How to Store Files Online for Free

by David Wayne

Most cloud storage services offer subscriptions with a limited amount of free space. If you only need to store documents and small files, you don't need to upgrade to a paid account. If your data collection grows larger than your free disk space, you can create additional free cloud storage accounts -- with different providers so you don't violate your terms of service. Microsoft, Google, Apple and Amazon devices come with free cloud storage software and disk space, and many other providers offer desktop and mobile apps to keep all your devices in sync.

Cloud Storage You May Already Have

Windows comes with OneDrive; start using your 15GB of free storage by creating a Microsoft account and opening OneDrive on your PC. Google offers 15GB of free storage when you create a Google account, and you can use this space for Gmail attachments, Google+ images and Google Drive files. If you have an iPhone or iPad, you activate your 5GB of free iCloud storage in Settings, although iCloud doesn't work like other cloud storage services. With iCloud, you can only back up documents, emails and photos from your iOS device or Mac computer. Amazon tablets and e-readers include 5GB of space on Amazon Cloud Drive.

Create More Free Cloud Storage Accounts

Dropbox offers 2GB of free space; Bitcasa offers 10GB; and both Box and Cubby offer 5GB. Each of these services has a Web interface as well as desktop and mobile apps for Mac, Windows, iOS and Android. If you're a Linux user, Bitcasa and Dropbox offer Linux programs, too. These services keep your files synced across multiple devices, and Cubby performs peer-to-peer file transfers to efficiently sync your devices' hard drives as well. With one of each of these accounts, as well as OneDrive and Google Drive accounts, you can store 52GB of data on tested, stable cloud servers.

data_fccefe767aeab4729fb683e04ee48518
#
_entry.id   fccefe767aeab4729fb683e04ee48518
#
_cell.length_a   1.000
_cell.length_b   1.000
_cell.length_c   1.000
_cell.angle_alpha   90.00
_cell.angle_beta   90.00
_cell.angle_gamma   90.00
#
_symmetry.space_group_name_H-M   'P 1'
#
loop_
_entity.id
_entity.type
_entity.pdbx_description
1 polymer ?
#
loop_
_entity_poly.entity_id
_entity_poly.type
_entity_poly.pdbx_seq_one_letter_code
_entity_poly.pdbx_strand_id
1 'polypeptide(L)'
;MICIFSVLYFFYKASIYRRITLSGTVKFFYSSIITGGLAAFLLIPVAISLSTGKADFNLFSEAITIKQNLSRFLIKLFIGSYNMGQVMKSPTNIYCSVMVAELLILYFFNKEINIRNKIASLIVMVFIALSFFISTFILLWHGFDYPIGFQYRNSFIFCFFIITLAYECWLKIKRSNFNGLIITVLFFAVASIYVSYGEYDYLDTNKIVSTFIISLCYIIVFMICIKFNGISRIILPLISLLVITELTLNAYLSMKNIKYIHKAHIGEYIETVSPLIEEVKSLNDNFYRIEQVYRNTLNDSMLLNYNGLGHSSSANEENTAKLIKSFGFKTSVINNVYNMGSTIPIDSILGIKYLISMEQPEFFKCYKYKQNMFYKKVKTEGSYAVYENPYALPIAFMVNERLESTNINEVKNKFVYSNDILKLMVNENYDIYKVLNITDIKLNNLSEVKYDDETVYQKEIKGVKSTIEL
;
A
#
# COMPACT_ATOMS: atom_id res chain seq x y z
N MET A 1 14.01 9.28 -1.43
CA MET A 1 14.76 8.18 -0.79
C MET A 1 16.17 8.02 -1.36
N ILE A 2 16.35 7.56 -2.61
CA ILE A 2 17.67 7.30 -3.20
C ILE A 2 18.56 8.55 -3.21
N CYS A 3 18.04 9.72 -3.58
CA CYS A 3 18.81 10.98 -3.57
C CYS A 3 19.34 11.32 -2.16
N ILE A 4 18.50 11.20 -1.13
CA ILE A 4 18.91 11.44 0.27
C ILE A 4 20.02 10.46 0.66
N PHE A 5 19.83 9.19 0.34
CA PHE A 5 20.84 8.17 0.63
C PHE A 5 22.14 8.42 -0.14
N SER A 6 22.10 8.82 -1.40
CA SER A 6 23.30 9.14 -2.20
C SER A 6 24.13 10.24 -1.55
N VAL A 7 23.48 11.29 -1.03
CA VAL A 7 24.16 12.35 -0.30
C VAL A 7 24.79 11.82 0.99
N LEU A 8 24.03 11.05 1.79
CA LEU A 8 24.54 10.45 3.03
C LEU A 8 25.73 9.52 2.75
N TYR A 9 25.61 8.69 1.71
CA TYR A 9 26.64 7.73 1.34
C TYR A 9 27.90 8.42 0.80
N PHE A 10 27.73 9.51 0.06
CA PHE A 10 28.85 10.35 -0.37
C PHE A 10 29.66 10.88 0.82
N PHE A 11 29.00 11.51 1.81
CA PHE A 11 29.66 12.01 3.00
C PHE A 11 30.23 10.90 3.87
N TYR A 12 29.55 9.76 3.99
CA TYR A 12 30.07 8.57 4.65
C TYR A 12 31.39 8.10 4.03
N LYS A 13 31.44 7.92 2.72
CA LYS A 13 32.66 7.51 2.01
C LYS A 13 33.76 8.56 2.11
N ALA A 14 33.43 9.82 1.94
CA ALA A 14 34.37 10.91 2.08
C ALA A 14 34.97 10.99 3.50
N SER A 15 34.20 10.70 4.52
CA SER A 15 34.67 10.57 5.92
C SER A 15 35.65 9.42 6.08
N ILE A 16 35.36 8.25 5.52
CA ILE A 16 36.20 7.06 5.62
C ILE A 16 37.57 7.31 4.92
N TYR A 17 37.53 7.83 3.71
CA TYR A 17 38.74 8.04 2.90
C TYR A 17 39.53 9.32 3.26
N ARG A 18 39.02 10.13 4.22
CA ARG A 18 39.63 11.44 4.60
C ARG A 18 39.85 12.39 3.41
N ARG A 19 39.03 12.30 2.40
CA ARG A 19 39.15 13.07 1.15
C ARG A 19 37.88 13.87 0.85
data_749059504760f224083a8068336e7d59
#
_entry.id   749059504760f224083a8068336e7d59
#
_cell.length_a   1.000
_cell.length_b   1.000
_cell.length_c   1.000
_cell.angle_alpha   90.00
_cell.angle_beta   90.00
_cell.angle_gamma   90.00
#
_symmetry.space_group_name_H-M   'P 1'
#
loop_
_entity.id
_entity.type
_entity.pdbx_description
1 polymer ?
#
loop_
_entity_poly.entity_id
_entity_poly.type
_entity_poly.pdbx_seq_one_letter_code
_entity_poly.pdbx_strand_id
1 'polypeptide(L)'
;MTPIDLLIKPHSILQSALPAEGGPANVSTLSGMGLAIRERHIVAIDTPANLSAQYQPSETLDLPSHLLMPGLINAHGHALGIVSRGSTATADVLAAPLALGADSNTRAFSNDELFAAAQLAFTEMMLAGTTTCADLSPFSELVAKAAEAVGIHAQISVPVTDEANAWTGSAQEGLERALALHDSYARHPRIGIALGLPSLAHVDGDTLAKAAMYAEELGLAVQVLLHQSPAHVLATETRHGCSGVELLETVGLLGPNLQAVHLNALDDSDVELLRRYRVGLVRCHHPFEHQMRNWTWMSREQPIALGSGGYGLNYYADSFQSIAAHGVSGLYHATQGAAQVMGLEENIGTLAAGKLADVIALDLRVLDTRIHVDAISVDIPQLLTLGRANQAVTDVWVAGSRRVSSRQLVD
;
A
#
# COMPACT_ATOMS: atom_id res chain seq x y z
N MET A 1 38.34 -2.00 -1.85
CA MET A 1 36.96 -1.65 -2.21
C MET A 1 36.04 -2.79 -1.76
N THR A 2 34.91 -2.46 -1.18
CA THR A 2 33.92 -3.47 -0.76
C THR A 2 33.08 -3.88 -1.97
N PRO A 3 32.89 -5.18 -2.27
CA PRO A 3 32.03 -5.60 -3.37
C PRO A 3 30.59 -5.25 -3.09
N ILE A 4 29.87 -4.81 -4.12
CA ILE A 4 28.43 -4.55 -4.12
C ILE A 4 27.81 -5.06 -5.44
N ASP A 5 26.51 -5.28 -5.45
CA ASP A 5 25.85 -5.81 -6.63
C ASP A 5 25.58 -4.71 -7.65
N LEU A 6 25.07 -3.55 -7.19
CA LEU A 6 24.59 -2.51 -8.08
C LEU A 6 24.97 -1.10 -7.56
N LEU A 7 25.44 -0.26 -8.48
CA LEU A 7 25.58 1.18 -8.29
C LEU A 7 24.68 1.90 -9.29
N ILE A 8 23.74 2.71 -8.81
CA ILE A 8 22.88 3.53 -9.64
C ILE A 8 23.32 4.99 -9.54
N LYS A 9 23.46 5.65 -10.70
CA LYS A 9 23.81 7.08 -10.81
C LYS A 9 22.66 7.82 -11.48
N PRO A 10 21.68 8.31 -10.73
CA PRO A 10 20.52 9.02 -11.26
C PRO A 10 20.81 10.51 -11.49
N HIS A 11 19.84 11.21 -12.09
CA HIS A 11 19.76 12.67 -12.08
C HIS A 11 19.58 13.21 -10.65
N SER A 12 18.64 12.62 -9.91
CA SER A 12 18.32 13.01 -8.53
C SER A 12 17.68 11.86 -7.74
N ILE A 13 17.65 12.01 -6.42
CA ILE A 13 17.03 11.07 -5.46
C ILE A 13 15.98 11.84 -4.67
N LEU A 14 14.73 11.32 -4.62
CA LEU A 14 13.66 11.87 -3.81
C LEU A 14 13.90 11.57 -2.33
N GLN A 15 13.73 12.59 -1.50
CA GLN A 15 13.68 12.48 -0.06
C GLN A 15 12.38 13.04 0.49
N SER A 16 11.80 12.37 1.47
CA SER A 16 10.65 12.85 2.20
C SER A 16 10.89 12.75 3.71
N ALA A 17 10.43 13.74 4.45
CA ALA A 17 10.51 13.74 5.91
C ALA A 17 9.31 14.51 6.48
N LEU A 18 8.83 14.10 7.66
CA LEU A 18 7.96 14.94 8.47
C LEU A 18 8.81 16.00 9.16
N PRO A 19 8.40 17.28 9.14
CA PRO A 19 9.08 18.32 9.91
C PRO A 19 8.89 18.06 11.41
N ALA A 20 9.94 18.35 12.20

Keeping Your Devices in Sync

Automatically sync files with your cloud storage accounts by installing programs on your computers, tablets and smartphones. When you install a service's desktop application, it creates a new folder to which you can drag and drop files you want to sync. To automatically sync your mobile files, open a cloud storage app's settings menu and turn on background syncing. For example, Dropbox, Google Drive and OneDrive include automatic upload options that back up pictures as you take them. The steps to enable automatic uploads differ among devices and services, but each app includes a similar option in its settings menu.

Streaming Media Files

Broadband services usually offer slower uploads than downloads, so syncing large files can take time. Avoid uploading incomplete files by keeping your files separate rather than compressing them into ZIP archives to save space. With music files especially, this makes sense because you can listen to the files without downloading them if they're not archived. With Dropbox, Google Play and Amazon Cloud Drive, you can stream media files from your cloud storage without downloading them locally. To stream songs from Dropbox, you must install a program such as DropTunes or Tunebox.

About the Author

David Wayne has been writing since 2010, with technology columns appearing in several regional newspapers in Texas. Wayne graduated from the University of Houston in 2005, earning a Bachelor of Arts in communications.

More Articles

Photo Credits

  • photo_camera Wavebreakmedia Ltd/Wavebreak Media/Getty Images